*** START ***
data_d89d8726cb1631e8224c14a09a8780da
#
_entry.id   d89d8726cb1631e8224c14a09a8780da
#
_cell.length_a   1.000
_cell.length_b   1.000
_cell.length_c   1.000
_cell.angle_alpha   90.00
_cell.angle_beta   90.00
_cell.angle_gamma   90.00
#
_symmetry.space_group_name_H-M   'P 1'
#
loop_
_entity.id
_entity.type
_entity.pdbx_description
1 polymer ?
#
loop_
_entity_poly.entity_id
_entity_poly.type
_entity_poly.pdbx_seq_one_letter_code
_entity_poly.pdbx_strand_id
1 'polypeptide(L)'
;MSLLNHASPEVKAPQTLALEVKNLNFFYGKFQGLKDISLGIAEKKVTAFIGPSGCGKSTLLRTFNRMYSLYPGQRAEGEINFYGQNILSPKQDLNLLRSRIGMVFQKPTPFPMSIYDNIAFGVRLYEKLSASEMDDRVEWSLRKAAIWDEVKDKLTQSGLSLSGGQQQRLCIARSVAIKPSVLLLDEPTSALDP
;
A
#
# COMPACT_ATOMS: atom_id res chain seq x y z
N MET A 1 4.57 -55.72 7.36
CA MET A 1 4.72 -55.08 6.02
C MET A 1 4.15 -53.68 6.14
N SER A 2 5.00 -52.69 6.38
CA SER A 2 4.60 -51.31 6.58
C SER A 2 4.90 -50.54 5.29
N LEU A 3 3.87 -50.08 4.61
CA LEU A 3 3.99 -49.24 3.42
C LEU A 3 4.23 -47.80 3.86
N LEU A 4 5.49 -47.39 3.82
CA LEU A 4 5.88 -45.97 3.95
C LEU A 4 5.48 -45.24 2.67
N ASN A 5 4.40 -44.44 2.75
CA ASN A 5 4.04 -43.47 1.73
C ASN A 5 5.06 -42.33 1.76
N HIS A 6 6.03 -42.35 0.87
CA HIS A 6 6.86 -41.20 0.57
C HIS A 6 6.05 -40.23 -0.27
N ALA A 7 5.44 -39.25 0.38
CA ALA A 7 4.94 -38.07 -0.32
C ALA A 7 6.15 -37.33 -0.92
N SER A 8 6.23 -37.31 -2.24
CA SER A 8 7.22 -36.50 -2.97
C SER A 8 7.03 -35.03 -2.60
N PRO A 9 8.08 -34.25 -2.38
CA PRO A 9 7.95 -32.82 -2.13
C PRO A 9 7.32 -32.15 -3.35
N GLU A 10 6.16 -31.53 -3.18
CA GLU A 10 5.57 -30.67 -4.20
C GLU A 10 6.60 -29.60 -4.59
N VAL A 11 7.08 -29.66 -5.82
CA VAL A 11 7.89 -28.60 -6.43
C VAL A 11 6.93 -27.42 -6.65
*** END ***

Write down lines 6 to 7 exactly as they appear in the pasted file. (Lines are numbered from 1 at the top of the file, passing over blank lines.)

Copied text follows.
_cell.length_b   1.000
_cell.length_c   1.000